“That is a significant commitment made today by the minister, and I don’t think they would have said it unless they meant it and were going to hold themselves to that,” Helps said. “So we’re going to work with them to make sure that happens.”

Simpson said he expects most people to move from the camps willingly, although he confirmed that police will assist in making sure the sites are evacuated by the deadline.

“But the police would be the first to tell you that they’re interested in making sure that this is done in a compassionate way, but in a way that is safe for people,” he said.

Simpson said the government is aware of concerns about criminal activity in and around the encampments, and will have security in place at the hotels. Victoria police have reported a spike in crime around the Topaz Park, and neighbourhood residents have been calling for the camp to be dismantled.

“We are working hard to make sure that those challenges that we’ve seen at Oppenheimer and we’ve seen in Topaz and Pandora around security and safety aren’t transferred to the hotels,” Simpson said.

“So we’re hopeful that with structure, with resources, with supports that we can turn the dial on some of that activity.”

Hardip Sahota, president of the Khalsa Diwan Society of Victoria, welcomed news that the Topaz Park camp will be closing. A number of religious and ceremonial items were stolen from the society’s temple on Topaz Avenue this month, and officials were worried about the safety of elderly people who visit the temple each day.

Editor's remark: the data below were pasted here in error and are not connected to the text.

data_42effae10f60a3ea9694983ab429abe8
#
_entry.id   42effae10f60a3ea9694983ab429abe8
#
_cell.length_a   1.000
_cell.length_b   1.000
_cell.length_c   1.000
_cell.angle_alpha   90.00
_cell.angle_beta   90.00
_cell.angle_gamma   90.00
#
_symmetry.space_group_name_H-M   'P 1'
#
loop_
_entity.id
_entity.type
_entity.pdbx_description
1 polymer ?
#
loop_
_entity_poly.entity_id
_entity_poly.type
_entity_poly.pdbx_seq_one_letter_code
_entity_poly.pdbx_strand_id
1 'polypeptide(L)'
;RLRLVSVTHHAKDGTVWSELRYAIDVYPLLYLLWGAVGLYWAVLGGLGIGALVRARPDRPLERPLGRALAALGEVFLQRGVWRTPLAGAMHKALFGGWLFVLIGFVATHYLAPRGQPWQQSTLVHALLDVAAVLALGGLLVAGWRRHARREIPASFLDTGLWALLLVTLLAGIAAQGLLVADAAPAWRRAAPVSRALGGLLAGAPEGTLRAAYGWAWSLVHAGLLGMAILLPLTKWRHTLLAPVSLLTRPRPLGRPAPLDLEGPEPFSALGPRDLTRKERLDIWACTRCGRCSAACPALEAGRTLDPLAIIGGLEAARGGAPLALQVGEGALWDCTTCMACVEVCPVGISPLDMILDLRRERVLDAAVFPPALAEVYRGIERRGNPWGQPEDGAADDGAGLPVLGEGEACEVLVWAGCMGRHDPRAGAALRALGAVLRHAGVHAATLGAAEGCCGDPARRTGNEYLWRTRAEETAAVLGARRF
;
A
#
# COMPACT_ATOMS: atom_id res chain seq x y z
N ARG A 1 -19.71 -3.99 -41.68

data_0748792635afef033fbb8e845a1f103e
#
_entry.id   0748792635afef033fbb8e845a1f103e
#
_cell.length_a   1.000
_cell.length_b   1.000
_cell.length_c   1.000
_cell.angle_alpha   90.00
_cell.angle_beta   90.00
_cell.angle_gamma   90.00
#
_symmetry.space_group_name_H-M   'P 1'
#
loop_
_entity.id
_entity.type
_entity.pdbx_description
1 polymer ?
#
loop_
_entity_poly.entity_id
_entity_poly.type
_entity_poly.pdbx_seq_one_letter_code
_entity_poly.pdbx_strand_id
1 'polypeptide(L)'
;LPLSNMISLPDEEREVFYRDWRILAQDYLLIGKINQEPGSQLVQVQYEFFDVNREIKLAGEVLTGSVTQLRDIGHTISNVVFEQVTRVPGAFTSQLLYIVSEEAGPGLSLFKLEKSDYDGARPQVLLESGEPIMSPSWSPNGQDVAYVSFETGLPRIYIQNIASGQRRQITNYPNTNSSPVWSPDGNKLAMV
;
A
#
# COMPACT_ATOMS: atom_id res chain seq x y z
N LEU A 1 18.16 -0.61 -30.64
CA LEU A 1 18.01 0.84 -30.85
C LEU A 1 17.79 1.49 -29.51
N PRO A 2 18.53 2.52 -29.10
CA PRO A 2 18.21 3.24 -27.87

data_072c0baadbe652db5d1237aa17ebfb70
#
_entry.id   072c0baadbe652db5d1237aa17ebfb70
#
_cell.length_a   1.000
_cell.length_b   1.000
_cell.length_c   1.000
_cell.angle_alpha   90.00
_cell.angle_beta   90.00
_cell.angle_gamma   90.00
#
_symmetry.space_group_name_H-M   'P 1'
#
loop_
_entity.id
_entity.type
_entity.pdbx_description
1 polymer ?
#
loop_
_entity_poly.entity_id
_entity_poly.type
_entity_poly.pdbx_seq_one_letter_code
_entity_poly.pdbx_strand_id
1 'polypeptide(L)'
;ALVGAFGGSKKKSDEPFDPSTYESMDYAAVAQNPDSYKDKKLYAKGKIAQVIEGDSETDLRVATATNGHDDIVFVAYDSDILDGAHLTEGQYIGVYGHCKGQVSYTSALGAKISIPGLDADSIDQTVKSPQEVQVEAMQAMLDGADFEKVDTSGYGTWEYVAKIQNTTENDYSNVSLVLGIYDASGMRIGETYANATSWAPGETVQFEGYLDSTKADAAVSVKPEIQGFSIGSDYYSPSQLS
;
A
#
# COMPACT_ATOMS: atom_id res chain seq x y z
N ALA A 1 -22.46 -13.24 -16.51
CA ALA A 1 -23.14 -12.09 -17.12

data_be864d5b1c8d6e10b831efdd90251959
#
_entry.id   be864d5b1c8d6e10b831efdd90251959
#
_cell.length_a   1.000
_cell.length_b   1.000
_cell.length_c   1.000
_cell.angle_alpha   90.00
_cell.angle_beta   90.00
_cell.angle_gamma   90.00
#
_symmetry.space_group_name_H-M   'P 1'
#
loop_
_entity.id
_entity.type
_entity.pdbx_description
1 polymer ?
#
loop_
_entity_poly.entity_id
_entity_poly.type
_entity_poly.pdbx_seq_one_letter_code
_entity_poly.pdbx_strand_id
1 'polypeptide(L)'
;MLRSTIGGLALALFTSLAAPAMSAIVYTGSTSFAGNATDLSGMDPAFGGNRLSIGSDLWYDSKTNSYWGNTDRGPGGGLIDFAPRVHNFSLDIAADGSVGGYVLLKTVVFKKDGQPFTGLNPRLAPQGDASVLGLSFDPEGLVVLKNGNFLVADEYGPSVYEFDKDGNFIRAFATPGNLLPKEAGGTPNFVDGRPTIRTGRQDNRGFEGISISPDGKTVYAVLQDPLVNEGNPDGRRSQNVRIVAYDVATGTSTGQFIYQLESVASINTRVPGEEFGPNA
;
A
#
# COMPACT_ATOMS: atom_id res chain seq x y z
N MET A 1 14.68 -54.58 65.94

“Definitely it’s been stressful for us, as well as neighbours,” he said.

Speaking directly to people in the camps, Simpson acknowledged that while many will welcome government actions, others will experience anxiety.

“Our priority is your health and safety,” he said. “ We’re doing everything that we can do to make sure you land in a safe, sustainable comfortable place with the support services you need.

“I know that this may seem uncertain. And I know that while there are lots of dangers in encampments, there is also a sense of community. This transition will not happen overnight. It will be done with care and compassion, and it will be done over a period of transition.

“You will not be alone, and you will not be abandoned.”

Grant McKenzie, communications director of Our Place Society, said it was great to hear the empathetic response from the ministers, as well as the emphasis on providing supports to people as well as housing.

He said it’s positive that outreach workers and Island Health will be doing individual assessments of people before they get placed.

“When you have a population like this that really doesn’t have a lot of choice, you always have those predators that move in,” he said. “So by assessing people one on one, you will get rid of those predators, because a lot of them are housed; they’re just there trying to take advantage of this population.”

McKenzie said there was already action at the Pandora encampment today, with fencing going up to prevent new campers from arriving.

“From what I understand, they’re going to start one-on-one assessments, and I think their goal is to try and get up to 20 people per day moved,” he said.

Simpson said the government is working to house vulnerable people in other communities as well.

“The reality here in Victoria and Vancouver is these are so large and they’re at crisis proportions, and we need to address these now,” he said. “But I do want to assure those other communities we are not ignoring them, we are not forgetting them.”

As of Thursday, B.C. Housing said it had secured 58 spaces in Campbell River, 10 in Courtenay, seven in Duncan, 13 in Nanaimo, 12 in Parksville and one in Port Hardy.

In addition, 45 beds have opened at the SEAPARC Leisure Complex in Sooke.